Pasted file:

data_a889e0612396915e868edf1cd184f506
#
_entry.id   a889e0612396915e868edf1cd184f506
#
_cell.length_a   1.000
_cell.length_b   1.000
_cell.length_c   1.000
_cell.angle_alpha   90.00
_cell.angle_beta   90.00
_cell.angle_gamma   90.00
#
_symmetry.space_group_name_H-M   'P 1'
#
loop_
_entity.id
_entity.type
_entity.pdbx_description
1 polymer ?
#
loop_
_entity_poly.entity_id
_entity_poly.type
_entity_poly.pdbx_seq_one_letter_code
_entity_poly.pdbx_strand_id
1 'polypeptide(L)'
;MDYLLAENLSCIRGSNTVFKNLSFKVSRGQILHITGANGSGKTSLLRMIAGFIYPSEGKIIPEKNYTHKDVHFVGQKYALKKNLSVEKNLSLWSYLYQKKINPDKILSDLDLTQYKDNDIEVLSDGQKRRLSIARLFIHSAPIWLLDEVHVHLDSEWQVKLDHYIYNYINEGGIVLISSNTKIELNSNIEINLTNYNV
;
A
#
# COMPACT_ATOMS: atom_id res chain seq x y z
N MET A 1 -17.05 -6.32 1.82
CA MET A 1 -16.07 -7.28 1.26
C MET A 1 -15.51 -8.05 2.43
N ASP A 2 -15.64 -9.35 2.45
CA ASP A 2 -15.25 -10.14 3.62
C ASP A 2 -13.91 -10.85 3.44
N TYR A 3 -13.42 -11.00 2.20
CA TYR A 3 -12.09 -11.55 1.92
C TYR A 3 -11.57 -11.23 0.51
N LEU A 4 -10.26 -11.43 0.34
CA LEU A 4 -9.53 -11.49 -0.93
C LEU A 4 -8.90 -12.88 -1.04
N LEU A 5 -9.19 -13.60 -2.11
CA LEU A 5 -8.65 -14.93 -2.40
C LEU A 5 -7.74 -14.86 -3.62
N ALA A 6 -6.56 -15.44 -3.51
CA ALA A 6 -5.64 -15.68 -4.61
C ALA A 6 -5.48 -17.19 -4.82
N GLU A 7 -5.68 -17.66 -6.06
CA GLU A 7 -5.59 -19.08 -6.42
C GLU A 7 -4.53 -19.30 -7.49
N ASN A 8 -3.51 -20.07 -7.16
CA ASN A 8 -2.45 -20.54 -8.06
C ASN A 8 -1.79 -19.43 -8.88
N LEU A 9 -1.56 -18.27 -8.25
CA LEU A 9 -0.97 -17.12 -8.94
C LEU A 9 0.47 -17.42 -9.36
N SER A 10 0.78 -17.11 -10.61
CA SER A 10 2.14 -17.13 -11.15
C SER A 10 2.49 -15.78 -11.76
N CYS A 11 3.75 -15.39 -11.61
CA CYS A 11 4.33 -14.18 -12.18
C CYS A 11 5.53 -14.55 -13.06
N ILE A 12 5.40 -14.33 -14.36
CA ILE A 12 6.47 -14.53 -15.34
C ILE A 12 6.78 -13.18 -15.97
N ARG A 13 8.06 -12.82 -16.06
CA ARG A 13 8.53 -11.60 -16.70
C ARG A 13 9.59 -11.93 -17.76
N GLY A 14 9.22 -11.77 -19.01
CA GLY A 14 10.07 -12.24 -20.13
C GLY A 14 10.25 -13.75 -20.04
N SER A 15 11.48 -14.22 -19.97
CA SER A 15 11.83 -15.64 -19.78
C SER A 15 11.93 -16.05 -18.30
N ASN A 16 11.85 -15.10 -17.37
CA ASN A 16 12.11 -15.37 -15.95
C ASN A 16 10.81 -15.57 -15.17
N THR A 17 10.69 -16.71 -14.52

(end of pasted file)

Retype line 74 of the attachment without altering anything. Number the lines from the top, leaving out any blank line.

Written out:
CA SER A 15 11.83 -15.64 -19.78